Latin alpha (majuscule: Ɑ, minuscule: ɑ) or script a is a letter of the Latin alphabet, based on one lowercase form of a, or on the Greek lowercase alpha (α). Although ⟨ɑ⟩ is normally just an allograph of ⟨a⟩, there are instances in which the two letters must be carefully distinguished:In the International Phonetic Alphabet, ⟨ɑ⟩ represents an open back unrounded vowel, while ⟨a⟩ represents an open front unrounded vowel. It has the shape of a script-a.
Also in the General Alphabet of Cameroon Languages, ⟨Ɑ ɑ⟩ usually represents an open back unrounded vowel, while ⟨A a⟩ represents an open front unrounded vowel. The former is used in the orthographies of several languages of Cameroon, including:
Mbo (?): but not Akoose, though it does have phonemes /aa/ and /ɑɑ/; nor Bakaka.
in some languages, the script-a form (also called literacy form) of the letter ⟨A a⟩, with the lowercase much like the IPA ⟨ɑ⟩, is used and should not be confused with the Latin alpha ⟨Ɑ ɑ⟩ of the GACL; for example, in Muyang, the literacy ⟨A a⟩ represents an open-mid central unrounded vowel but it is not ⟨Ɑ ɑ⟩; the Latin alpha is not used.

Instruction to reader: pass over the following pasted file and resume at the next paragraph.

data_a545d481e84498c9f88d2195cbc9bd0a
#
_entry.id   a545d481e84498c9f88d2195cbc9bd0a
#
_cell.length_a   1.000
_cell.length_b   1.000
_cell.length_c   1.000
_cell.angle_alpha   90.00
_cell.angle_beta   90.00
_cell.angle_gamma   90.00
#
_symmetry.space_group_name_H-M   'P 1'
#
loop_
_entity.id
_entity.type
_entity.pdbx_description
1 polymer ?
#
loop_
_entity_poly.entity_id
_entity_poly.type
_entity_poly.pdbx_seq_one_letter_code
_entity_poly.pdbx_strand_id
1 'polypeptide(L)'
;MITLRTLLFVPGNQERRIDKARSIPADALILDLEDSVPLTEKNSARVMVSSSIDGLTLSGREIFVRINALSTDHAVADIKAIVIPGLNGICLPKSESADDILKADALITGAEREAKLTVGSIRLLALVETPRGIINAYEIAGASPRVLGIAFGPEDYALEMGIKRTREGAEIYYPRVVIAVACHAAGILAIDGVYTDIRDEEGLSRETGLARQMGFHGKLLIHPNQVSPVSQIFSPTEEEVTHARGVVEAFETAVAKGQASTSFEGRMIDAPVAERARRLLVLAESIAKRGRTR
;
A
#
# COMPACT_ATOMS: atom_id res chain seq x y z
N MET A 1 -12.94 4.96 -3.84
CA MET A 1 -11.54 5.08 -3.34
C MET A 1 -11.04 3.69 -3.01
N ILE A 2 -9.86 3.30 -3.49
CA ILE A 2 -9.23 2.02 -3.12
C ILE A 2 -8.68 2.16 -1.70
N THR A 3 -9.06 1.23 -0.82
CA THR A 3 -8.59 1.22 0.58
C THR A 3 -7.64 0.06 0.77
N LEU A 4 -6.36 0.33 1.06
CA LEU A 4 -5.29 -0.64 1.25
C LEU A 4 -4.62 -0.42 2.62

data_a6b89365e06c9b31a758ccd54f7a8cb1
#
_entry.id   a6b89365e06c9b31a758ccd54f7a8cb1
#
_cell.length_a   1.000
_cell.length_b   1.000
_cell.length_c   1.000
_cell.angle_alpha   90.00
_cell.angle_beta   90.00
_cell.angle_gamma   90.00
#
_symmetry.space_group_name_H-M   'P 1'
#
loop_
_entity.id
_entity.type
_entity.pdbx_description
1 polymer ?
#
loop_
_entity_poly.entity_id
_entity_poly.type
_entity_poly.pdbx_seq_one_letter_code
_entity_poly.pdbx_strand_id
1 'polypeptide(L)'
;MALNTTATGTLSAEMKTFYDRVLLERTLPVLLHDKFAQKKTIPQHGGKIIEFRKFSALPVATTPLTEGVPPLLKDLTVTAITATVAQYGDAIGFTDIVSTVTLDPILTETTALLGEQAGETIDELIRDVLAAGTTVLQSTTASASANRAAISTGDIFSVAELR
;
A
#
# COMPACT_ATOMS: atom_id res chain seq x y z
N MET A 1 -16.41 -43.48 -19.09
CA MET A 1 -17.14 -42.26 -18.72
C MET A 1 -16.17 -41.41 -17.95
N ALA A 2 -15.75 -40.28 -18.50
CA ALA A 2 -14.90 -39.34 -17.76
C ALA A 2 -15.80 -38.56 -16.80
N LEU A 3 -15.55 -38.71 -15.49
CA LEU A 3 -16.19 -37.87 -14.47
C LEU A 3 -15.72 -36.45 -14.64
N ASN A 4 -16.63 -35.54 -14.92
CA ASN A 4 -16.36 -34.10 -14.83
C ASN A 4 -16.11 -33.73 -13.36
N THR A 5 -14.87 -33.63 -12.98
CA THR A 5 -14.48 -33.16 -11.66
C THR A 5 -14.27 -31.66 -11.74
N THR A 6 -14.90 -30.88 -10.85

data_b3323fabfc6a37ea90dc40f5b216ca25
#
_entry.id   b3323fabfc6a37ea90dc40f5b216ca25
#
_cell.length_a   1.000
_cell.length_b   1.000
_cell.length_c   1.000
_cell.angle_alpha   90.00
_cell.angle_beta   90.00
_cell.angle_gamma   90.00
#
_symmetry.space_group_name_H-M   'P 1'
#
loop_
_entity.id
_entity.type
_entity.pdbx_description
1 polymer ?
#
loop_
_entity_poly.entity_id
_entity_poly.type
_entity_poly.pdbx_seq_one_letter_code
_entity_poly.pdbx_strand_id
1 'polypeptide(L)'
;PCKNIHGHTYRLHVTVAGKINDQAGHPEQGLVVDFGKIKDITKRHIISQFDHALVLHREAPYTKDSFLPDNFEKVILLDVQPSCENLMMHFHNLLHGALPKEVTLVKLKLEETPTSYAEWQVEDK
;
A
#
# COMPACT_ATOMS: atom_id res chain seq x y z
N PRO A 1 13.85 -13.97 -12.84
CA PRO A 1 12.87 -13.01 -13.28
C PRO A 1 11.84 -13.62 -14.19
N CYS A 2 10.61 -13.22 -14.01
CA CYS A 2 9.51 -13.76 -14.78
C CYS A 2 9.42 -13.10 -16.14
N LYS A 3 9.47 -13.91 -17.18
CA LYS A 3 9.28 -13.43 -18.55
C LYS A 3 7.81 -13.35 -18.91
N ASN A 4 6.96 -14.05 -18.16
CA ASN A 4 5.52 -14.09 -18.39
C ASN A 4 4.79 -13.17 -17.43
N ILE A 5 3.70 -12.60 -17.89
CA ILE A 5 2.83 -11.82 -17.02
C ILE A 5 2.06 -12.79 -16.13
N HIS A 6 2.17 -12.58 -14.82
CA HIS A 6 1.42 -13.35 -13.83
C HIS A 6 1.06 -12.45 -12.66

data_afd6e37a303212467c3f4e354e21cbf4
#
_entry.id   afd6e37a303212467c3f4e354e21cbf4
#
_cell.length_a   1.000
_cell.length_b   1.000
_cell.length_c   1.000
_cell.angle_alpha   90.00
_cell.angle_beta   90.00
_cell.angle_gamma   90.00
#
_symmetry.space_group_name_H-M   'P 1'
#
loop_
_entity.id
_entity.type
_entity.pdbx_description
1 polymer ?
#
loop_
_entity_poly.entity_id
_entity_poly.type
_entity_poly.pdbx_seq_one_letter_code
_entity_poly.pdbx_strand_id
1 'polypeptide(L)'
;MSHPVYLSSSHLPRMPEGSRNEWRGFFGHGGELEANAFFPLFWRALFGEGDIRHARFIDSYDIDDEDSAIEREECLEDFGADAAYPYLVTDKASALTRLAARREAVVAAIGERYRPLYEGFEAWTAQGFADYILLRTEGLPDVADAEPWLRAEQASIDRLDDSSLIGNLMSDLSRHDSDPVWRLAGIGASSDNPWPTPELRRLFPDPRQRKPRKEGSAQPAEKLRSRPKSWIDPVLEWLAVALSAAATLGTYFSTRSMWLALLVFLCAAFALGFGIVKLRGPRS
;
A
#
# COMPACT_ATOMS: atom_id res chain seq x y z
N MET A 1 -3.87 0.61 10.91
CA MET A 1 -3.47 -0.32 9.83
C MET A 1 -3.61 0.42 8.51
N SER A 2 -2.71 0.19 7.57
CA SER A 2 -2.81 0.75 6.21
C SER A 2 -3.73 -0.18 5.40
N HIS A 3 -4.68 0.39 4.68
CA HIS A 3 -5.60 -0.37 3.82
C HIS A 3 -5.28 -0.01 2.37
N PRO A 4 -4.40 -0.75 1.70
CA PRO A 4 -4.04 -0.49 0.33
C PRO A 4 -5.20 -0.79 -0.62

In Cameroon languages, ⟨Ɑ ɑ⟩ must look like the classical lowercase Greek alpha to better differentiate it from the letter a in script form.
Latin alpha Wikipedia
In Unicode, "Latin alpha" () and "Latin script a" () are considered to be the same character, which has an uppercase and a lowercase form and is referred to as "Latin letter alpha".